Recent studies from our laboratory indicate that members of the ATP-binding cassette (ABC) family of transporters, including P-glycoprotein and cystic fibrosis transmembrane conductance regulator (CFTR), are ATP-permeable channels. The physiological relevance of this novel transport mechanism is largely unknown. In the present study, intra- and extracellular ATP content, cellular ATP release, and O2 consumption before and after adenosine 3',5'-cyclic monophosphate (cAMP) stimulation were determined to assess the role of CFTR in the transport of ATP under physiological conditions. The functional expression of CFTR by the stable transfection of mouse mammary carcinoma cells, C1271, with human epithelial CFTR cDNA resulted in a stimulated metabolism, since both basal and cAMP-inducible O2 consumption were increased compared with mock-transfected cells. The stimulated (but not basal) O2 consumption was inhibited by diphenyl-2-carboxylic acid (DPC), a known inhibitor of CFTR. CFTR expression was also associated with the cAMP-activated and DPC-inhibitable release of intracellular ATP. The recovery of intracellular ATP from complete depletion after metabolic poisoning was also assessed under basal and cAMP-stimulated conditions. The various maneuvers indicate that CFTR may be an important contributor to the release of cellular ATP, which may help modify signal transduction pathways associated with secretory Cl- movement or other related processes. Changes in the CFTR-mediated delivery of nucleotides to the extracellular compartment may play an important role in the onset and reversal of the cystic fibrosis phenotype.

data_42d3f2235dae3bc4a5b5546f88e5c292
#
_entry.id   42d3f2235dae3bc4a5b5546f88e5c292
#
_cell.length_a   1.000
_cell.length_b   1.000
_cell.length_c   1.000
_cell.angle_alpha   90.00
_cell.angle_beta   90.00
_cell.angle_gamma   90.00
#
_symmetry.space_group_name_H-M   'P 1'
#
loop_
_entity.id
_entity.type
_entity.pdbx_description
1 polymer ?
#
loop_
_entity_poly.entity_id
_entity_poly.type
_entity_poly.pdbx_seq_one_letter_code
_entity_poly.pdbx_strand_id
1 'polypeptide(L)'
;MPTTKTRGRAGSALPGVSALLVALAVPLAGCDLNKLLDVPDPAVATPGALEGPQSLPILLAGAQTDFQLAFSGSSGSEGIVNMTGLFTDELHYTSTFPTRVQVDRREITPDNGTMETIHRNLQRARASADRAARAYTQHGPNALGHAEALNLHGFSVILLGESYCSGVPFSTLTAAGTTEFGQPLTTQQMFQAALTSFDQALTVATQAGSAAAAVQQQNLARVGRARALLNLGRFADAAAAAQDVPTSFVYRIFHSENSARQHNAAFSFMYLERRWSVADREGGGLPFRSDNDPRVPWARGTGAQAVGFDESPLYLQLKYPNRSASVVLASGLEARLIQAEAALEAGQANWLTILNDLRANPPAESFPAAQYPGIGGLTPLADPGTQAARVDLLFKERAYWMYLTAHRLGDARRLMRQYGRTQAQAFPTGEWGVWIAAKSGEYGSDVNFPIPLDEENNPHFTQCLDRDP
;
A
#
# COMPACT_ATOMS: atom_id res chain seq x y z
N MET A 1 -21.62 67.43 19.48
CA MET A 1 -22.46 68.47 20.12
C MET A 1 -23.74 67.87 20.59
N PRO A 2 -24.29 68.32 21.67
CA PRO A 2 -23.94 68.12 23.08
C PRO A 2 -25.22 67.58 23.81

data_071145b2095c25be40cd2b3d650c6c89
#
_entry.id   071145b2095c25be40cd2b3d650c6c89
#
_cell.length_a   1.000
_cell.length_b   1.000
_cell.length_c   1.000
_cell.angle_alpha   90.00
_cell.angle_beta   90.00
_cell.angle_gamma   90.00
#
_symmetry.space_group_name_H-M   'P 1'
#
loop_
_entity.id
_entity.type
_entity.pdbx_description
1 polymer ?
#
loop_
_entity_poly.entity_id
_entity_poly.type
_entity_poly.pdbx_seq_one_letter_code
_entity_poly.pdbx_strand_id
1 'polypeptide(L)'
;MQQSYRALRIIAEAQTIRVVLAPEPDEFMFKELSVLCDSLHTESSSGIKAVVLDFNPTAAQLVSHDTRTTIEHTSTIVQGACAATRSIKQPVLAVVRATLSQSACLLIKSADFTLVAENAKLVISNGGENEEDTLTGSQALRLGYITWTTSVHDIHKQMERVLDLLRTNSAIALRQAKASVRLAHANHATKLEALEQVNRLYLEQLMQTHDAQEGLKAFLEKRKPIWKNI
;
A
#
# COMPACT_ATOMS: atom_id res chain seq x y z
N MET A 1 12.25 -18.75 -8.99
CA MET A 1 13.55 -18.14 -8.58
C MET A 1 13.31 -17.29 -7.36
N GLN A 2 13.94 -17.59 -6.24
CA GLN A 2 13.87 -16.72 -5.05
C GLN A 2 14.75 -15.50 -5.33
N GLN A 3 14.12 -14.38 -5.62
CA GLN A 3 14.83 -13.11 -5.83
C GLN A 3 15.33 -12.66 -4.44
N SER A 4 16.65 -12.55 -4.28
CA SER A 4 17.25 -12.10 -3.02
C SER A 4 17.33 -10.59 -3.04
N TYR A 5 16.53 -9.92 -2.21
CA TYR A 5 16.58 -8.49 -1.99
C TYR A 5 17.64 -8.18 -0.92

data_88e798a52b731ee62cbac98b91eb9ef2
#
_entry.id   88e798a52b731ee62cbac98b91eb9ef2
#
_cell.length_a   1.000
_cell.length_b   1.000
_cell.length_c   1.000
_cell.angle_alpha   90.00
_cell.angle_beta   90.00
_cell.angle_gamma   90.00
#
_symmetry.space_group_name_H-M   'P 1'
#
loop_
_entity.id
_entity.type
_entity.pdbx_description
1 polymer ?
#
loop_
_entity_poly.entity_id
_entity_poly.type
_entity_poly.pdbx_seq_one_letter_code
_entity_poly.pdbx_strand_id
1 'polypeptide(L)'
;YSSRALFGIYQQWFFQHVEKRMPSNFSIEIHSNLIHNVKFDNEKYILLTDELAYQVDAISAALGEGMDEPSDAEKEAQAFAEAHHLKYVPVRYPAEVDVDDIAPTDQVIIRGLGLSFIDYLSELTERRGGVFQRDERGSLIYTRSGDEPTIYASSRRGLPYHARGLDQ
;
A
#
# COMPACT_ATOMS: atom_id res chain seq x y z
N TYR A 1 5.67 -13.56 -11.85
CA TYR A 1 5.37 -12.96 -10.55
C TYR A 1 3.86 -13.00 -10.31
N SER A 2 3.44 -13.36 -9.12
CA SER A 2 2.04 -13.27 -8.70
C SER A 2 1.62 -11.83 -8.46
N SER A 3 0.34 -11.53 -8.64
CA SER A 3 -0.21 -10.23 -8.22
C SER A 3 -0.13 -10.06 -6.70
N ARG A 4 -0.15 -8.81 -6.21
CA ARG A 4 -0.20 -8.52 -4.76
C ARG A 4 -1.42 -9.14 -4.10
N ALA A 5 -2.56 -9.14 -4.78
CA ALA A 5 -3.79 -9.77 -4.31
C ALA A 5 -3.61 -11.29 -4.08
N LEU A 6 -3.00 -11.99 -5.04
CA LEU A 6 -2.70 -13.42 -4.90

- Copyright © 1996 the American Physiological Society